Survey Methods

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The project was executed in a planned manner. The steps that followed were:


  1. Field survey
  2. Scientific literature survey of identified plants
  3. Scientific evaluation (safety and efficacy) of selected medicinal plants
  4. Field Survey

The team of researchers initially worked to identify those areas where cultural folk medicines were strongly used. To carry out the survey, a friendly relationship was established with the households. For each meeting, target villages were selected where the objectives of surveys were discussed both volunteers and recommended individuals were identified as possible candidates to participate in personal interview for the survey.


The following activities were carried out.


  1. Women were interviewed in cultural sensitive manner by female members of the team.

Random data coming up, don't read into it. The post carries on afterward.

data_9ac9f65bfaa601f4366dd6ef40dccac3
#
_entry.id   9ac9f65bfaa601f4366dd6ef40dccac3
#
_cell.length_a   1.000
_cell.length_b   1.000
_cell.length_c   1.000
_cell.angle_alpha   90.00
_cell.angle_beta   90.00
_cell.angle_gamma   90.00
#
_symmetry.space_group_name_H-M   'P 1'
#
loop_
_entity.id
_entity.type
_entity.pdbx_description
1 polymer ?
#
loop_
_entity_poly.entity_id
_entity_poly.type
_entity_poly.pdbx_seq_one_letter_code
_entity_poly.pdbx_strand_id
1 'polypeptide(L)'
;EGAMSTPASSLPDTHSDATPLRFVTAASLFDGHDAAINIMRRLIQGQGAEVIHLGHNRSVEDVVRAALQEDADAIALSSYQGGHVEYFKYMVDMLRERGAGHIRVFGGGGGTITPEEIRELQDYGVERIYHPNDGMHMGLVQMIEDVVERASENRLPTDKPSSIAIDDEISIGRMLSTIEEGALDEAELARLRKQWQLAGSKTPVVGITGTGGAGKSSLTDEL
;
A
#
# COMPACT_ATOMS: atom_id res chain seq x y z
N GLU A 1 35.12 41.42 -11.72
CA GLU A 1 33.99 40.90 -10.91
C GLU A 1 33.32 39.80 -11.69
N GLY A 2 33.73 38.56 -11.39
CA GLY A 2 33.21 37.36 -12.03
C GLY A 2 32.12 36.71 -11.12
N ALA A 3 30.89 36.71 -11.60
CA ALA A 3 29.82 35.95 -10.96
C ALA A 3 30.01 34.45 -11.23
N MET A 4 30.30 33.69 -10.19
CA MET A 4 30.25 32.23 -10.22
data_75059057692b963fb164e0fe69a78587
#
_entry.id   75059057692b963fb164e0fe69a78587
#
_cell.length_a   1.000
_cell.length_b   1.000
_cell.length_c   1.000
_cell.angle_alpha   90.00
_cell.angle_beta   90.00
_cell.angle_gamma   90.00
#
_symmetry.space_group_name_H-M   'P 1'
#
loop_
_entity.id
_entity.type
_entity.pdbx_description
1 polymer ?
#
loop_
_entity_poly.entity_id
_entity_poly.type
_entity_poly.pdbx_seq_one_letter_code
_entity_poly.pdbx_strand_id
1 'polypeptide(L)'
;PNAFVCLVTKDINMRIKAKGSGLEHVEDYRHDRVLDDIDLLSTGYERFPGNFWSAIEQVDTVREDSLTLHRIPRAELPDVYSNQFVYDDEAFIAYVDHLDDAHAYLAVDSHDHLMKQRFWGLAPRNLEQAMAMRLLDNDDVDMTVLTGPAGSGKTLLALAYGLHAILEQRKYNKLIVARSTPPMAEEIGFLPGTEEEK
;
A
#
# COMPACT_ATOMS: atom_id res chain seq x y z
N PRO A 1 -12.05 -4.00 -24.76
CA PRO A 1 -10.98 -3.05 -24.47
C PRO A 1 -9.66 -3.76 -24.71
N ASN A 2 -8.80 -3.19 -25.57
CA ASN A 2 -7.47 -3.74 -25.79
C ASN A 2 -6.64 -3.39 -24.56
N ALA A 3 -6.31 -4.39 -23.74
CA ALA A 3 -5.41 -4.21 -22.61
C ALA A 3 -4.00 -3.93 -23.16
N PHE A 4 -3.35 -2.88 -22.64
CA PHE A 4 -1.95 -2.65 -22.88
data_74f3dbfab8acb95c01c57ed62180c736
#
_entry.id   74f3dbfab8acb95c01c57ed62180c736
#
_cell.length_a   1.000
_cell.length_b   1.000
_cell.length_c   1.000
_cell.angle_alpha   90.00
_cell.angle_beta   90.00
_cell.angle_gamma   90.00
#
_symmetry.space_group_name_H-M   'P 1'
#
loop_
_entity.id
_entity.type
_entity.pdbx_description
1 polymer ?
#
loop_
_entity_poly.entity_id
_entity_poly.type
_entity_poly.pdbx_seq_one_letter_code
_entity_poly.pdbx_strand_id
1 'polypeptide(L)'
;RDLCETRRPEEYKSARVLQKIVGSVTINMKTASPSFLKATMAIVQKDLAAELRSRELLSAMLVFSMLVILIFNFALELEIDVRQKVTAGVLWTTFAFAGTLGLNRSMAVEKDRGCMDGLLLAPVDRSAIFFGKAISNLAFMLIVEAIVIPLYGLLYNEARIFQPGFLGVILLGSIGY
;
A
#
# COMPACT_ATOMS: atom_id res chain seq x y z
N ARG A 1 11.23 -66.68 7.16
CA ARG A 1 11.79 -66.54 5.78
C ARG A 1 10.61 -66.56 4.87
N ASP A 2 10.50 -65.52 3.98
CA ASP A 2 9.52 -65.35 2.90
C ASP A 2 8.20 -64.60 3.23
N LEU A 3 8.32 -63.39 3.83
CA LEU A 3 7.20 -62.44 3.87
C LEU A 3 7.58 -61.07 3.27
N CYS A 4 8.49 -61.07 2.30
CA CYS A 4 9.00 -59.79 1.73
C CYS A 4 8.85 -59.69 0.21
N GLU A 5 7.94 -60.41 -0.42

2. Herbalists within that village were identified.
  3. Each herbalist was interviewed by a member of the team. This interview was based on standard questionnaires and included enquiries of different types of plants collected from forest, farms, garden, and bought from the market.
  4. The data was recorded on the questionnaire and analysis was done.


For ethanobotanical assessments, following points were considered:

  1. Preparation before field work:

It included collection of ethnobotanical data related to women diseases from the literature, secondary information-regarding map, flora, land, the people, and the conservation issues in the region. Specific sites were selected with the help of maps before field visits.